To accept GNU-style long options as well as single-character options,
getopt_long instead of
getopt. This function is
declared in getopt.h, not unistd.h. You should make every
program accept long options if it uses any options, for this takes
little extra work and helps beginners remember how to use the program.
This structure describes a single long option name for the sake of
getopt_long. The argument longopts must be an array of these structures, one for each long option. Terminate the array with an element containing all zeros.
struct optionstructure has these fields:
const char *name
- This field is the name of the option. It is a string.
- This field says whether the option takes an argument. It is an integer, and there are three legitimate values:
- These fields control how to report or act on the option when it occurs.
flagis a null pointer, then the
valis a value which identifies this option. Often these values are chosen to uniquely identify particular long options.
flagis not a null pointer, it should be the address of an
intvariable which is the flag for this option. The value in
valis the value to store in the flag to indicate that the option was seen.
Decode options from the vector argv (whose length is argc). The argument shortopts describes the short options to accept, just as it does in
getopt. The argument longopts describes the long options to accept (see above).
getopt_longencounters a short option, it does the same thing that
getoptwould do: it returns the character code for the option, and stores the options argument (if it has one) in
getopt_longencounters a long option, it takes actions based on the
valfields of the definition of that option.
flagis a null pointer, then
getopt_longreturns the contents of
valto indicate which option it found. You should arrange distinct values in the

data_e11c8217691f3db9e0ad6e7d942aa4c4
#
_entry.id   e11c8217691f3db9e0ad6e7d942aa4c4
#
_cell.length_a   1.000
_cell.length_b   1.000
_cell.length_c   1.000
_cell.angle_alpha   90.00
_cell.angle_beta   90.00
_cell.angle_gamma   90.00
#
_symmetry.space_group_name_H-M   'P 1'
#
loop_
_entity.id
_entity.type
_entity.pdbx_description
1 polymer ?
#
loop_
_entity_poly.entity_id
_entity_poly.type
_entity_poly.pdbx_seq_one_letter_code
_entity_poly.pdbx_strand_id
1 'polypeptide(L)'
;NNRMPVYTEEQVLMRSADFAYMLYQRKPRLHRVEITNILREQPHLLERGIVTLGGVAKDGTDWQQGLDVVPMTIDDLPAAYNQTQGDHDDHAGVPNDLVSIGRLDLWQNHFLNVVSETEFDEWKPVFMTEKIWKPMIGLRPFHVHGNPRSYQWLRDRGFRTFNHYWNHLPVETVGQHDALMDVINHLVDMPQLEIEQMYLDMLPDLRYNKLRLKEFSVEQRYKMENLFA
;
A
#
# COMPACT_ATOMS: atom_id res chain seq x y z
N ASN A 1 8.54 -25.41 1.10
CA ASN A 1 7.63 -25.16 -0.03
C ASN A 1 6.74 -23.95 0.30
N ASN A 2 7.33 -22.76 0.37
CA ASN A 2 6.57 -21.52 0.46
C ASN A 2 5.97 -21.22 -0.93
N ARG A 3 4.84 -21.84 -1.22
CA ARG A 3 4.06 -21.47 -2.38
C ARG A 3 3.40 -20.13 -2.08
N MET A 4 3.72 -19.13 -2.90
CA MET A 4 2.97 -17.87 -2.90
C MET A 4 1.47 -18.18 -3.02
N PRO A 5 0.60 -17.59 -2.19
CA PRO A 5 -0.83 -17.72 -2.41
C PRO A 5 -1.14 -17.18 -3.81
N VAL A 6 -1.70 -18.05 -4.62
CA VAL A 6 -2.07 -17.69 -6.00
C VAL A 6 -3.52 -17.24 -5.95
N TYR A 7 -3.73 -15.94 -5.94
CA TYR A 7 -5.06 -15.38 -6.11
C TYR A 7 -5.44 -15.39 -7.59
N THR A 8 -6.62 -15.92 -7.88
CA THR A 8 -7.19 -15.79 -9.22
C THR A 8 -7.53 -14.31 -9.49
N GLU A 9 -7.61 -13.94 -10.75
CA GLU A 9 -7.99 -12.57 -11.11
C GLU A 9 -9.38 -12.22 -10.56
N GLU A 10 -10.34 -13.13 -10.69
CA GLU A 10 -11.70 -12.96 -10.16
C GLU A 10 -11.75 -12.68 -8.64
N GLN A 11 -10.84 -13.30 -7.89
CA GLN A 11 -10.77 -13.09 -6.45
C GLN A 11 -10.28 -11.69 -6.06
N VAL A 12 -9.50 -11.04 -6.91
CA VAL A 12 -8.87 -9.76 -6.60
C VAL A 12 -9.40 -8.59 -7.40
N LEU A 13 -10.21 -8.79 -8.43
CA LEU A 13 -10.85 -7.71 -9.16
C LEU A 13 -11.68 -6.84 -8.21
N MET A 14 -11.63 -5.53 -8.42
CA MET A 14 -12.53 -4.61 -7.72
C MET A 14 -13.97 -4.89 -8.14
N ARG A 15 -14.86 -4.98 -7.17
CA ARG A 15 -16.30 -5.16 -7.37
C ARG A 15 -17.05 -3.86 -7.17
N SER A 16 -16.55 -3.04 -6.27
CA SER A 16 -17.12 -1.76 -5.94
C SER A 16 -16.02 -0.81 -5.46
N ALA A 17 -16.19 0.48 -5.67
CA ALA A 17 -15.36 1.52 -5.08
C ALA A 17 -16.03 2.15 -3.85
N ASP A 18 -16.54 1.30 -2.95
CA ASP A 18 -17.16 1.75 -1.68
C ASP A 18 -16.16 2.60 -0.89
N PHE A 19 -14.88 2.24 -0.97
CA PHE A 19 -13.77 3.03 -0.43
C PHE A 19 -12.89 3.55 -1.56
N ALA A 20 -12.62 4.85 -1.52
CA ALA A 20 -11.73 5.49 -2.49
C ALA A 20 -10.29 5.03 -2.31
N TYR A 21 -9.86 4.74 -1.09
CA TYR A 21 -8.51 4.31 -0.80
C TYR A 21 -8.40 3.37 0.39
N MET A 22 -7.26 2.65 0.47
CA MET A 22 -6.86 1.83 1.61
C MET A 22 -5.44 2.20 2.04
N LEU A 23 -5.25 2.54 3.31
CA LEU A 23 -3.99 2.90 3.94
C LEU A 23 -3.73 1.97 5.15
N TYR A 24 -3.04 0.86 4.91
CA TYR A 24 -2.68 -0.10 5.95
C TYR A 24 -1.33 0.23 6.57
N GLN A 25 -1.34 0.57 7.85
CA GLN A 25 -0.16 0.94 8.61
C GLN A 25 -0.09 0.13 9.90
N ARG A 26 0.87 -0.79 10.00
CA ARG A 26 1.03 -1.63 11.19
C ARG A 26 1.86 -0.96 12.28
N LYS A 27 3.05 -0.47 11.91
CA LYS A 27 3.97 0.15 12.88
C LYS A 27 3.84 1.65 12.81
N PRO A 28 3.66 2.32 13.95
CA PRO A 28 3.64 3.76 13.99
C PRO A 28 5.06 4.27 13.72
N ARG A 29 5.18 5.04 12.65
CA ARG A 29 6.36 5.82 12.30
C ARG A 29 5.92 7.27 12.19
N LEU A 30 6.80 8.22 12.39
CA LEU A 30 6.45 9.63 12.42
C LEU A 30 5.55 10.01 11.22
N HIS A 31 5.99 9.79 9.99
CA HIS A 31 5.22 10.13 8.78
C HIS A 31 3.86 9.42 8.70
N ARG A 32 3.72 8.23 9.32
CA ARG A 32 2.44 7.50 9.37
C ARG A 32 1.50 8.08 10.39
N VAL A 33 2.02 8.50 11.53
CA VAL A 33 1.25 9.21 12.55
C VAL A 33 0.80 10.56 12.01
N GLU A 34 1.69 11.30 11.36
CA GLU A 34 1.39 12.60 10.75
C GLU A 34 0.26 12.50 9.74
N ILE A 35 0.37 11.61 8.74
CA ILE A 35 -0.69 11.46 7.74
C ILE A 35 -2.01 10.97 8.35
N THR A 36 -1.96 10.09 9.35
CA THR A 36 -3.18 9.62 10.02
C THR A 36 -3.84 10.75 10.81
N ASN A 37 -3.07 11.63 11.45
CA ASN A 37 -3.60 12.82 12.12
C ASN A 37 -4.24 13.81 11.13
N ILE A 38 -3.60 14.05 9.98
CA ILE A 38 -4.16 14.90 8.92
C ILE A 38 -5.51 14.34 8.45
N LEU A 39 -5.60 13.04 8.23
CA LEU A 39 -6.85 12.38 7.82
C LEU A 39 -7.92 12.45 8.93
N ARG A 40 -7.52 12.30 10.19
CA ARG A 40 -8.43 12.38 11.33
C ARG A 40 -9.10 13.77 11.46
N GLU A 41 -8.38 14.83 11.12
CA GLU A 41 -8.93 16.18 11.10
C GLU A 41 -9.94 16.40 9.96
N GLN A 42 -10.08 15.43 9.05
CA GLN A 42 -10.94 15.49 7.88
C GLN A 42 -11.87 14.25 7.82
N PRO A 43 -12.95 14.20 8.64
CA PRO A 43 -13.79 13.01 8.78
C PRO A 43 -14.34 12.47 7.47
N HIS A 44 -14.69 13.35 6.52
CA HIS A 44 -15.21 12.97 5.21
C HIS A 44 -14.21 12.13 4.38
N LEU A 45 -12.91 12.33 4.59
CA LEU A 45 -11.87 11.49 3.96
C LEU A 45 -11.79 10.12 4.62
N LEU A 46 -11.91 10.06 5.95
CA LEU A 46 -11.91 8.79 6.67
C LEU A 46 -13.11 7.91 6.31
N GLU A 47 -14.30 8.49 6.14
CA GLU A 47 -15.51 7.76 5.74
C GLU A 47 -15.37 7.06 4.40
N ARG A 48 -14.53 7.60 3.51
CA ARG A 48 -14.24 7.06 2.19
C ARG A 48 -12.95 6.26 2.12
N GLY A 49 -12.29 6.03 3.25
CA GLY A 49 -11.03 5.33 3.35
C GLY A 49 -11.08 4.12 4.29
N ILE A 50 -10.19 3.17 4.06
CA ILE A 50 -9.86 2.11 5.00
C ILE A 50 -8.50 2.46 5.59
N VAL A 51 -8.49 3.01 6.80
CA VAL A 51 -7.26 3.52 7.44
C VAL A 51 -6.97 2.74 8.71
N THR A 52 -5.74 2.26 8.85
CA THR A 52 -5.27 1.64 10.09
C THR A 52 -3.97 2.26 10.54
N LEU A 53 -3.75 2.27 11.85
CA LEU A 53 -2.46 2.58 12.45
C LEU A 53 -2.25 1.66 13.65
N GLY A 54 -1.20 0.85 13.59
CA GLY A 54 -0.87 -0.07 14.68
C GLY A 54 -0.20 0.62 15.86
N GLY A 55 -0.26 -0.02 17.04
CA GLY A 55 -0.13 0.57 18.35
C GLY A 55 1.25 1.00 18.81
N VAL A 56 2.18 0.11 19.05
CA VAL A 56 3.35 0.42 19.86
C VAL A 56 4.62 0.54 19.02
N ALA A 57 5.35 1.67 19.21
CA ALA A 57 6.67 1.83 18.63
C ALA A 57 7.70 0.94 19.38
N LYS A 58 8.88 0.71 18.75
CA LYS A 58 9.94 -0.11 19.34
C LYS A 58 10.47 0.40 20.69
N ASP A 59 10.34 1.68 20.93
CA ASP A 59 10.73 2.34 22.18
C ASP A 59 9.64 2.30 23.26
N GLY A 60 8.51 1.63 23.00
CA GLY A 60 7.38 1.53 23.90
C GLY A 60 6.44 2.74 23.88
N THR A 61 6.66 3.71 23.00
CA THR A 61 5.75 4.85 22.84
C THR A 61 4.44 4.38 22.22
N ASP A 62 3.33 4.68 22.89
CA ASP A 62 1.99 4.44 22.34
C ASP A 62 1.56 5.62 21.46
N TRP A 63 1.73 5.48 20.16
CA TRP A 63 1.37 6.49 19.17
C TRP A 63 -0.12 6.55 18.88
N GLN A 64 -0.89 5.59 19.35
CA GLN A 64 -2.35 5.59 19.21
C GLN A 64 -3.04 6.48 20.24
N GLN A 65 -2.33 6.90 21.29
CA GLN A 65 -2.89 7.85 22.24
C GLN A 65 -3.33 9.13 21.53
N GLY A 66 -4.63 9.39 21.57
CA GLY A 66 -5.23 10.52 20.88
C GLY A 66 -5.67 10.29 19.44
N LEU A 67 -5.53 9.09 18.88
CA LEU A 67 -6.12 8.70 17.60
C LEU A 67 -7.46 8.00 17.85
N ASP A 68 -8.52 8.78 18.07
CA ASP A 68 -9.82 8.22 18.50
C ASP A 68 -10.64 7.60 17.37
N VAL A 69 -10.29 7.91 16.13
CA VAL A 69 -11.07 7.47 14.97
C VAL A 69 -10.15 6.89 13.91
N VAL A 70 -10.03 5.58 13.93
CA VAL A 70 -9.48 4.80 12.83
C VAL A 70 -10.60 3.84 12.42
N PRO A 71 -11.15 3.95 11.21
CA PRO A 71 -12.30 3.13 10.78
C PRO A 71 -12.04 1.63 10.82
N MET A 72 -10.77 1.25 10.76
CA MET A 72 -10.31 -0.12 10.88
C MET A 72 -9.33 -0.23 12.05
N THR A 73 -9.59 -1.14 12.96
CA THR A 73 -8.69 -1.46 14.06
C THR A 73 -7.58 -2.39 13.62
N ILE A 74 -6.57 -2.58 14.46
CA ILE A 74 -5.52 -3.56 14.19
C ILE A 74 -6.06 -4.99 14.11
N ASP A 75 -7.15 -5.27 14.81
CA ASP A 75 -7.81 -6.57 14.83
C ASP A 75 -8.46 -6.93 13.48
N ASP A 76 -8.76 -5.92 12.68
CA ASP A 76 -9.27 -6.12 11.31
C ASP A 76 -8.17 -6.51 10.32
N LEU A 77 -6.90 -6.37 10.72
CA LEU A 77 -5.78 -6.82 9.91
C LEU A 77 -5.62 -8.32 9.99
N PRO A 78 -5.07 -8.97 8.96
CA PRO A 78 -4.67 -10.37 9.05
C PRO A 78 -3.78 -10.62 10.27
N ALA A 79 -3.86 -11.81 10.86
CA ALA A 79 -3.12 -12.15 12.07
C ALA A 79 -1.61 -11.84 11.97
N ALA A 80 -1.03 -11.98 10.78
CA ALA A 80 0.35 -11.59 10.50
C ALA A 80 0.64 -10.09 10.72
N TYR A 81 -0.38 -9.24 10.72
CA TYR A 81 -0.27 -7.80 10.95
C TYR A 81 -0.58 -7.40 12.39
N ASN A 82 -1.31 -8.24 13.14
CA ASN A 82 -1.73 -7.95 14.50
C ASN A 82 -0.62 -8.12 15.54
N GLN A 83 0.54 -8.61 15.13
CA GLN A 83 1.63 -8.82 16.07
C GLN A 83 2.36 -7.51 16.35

valfield for options with different meanings, so you can decode these values after
getopt_longreturns. If the long option is equivalent to a short option, you can use the short option's character code in
flagis not a null pointer, that means this option should just set a flag in the program. The flag is a variable of type
intthat you define. Put the address of the flag in the
flagfield. Put in the
valfield the value you would like this option to store in the flag. In this case,
For any long option,
getopt_longtells you the index in the array longopts of the options definition, by storing it into
*indexptr. You can get the name of the option with longopts
].name. So you can distinguish among long options either by the values in their
valfields or by their indices. You can also distinguish in this way among long options that set flags.
When a long option has an argument,
getopt_longputs the argument value in the variable
optargbefore returning. When the option has no argument, the value in
optargis a null pointer. This is how you can tell whether an optional argument was supplied.
getopt_longhas no more options to handle, it returns
-1, and leaves in the variable
optindthe index in argv of the next remaining argument.
Since long option names were used before before the
options was invented there are program interfaces which require programs
to recognize options like `-option value' instead of
`--option value'. To enable these programs to use the GNU
getopt functionality there is one more function available.
getopt_long_onlyfunction is equivalent to the
getopt_longfunction but it allows to specify the user of the application to pass long options with only `-' instead of `--'. The `--' prefix is still recognized but instead of looking through the short options if a `-' is seen it is first tried whether this parameter names a long option. If not, it is parsed as a short option.
getopt_long_onlyis used starting an application withapp -foo
getopt_long_onlywill first look for a long option named `foo'. If this is not found, the short options `f', `o', and again `o' are recognized.